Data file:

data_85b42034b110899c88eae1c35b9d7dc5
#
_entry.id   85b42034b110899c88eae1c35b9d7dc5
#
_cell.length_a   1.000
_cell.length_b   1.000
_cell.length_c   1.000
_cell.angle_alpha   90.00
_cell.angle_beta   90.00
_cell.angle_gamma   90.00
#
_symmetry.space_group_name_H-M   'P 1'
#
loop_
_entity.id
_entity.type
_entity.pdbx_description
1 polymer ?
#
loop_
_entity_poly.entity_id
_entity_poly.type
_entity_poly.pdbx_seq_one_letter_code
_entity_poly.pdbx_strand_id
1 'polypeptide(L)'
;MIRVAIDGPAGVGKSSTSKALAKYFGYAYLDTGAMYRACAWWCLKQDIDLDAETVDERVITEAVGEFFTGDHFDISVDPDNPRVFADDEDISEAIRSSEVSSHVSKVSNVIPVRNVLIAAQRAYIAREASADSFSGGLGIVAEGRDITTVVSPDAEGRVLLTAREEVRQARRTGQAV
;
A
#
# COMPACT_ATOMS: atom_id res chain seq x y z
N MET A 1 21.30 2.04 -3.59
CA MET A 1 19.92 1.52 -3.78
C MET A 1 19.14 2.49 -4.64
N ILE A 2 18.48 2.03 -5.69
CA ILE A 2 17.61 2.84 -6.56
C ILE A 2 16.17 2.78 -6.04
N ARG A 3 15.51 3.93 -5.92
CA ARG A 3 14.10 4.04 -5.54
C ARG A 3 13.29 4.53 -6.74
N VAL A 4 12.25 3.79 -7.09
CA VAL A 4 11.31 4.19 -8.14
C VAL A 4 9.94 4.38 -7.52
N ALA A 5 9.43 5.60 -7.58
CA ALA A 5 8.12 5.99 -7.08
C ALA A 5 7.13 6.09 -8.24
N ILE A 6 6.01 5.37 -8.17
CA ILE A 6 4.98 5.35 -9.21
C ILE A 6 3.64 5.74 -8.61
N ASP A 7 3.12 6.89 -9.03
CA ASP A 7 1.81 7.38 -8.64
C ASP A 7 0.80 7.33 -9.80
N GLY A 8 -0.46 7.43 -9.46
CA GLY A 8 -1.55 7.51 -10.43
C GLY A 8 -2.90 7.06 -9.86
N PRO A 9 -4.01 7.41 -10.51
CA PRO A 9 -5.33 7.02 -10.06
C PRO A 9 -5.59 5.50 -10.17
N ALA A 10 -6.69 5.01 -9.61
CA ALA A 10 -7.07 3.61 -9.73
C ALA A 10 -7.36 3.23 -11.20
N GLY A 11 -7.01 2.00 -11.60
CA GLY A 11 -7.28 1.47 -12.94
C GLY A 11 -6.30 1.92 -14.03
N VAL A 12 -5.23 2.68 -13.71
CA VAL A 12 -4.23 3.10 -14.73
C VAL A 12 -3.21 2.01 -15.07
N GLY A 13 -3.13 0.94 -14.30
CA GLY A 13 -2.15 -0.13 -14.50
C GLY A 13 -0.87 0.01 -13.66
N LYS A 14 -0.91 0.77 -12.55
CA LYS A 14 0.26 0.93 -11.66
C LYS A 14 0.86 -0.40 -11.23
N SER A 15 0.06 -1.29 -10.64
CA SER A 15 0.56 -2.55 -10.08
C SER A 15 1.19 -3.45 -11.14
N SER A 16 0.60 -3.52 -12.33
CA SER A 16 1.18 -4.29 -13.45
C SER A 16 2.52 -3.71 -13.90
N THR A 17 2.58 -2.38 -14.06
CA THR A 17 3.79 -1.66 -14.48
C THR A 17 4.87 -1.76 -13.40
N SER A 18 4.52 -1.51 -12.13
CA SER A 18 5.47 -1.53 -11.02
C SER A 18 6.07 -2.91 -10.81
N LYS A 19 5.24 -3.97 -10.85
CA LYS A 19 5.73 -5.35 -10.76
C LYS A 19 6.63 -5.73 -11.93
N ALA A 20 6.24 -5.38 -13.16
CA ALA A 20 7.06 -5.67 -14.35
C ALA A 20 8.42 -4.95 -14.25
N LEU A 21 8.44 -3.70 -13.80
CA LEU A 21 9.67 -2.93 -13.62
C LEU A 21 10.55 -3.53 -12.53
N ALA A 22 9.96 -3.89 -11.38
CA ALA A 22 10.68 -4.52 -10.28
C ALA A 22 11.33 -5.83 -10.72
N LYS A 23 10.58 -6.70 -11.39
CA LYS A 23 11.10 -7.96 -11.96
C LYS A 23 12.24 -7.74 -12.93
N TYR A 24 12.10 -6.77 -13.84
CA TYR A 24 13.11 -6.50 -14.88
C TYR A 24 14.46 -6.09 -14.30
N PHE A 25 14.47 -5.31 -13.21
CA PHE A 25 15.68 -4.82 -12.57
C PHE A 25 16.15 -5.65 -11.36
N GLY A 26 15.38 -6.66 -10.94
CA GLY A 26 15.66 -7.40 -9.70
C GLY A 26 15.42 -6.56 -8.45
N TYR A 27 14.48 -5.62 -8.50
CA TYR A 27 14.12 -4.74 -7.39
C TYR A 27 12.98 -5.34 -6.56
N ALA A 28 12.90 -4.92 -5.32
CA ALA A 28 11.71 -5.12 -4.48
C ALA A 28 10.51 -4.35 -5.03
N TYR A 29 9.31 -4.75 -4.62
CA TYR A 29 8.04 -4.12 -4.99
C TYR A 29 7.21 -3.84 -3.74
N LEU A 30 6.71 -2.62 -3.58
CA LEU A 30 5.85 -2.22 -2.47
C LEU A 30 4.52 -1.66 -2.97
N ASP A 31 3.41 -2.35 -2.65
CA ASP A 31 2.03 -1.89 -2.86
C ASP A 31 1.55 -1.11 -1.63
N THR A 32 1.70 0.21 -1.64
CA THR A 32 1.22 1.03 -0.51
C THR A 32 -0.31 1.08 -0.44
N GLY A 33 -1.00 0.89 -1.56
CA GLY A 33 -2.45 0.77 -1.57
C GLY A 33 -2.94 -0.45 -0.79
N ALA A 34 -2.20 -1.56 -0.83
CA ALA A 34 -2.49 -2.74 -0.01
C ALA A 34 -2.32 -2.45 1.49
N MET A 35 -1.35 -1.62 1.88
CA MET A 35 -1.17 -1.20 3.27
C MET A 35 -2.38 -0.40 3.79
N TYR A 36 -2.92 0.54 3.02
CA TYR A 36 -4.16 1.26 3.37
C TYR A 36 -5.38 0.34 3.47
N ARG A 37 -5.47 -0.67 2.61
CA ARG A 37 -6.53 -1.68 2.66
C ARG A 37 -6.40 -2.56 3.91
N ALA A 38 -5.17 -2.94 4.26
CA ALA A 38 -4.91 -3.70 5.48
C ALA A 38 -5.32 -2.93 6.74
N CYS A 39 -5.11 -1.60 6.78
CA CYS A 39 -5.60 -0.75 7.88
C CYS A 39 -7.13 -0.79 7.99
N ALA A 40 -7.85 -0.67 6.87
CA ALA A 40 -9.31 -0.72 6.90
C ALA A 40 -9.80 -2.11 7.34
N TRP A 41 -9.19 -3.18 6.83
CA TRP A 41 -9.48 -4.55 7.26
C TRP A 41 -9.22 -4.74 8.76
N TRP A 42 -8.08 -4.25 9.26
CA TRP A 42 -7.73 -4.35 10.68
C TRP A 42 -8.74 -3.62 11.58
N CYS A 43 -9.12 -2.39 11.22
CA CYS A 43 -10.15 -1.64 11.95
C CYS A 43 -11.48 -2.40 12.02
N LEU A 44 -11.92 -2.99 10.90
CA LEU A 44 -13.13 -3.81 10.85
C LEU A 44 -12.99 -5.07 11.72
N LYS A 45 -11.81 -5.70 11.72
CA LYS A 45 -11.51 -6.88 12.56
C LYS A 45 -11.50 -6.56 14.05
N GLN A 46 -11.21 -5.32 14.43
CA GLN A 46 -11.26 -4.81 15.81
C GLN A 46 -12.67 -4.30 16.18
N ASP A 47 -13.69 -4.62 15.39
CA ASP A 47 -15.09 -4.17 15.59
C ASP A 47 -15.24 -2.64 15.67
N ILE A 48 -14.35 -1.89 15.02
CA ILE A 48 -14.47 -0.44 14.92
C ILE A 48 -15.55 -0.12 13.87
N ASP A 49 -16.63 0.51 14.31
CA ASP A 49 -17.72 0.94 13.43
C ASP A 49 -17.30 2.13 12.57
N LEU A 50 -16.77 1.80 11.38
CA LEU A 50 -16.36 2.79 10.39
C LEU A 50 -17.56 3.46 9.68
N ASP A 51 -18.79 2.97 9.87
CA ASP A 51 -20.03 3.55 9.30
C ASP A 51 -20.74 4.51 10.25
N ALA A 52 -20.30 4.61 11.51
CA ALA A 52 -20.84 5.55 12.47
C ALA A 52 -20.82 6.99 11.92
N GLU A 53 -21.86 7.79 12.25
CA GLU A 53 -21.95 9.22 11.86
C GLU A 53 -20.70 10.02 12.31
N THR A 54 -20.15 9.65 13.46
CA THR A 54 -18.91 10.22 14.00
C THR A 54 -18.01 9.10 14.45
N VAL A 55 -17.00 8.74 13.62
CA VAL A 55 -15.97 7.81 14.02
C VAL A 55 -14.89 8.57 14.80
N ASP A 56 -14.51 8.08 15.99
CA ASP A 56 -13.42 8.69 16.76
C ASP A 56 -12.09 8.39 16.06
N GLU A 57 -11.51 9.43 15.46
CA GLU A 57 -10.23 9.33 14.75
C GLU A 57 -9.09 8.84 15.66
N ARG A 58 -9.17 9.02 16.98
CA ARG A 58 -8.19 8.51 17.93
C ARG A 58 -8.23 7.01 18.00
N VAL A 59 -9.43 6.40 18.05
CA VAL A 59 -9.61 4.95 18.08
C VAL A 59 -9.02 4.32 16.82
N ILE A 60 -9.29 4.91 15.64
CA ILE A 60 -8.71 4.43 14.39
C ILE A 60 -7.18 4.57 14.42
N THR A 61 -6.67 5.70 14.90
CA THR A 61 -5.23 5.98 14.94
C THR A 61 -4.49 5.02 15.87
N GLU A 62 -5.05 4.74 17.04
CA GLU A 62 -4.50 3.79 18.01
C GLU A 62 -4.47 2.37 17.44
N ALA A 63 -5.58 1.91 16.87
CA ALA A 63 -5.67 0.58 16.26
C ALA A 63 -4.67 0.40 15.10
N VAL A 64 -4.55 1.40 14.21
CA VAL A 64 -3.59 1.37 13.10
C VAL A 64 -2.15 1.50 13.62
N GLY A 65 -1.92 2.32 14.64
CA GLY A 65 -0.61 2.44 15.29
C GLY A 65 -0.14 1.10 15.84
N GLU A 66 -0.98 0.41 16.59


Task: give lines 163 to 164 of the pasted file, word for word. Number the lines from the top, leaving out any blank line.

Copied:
N LYS A 45 -11.81 -5.70 11.72
CA LYS A 45 -11.51 -6.88 12.56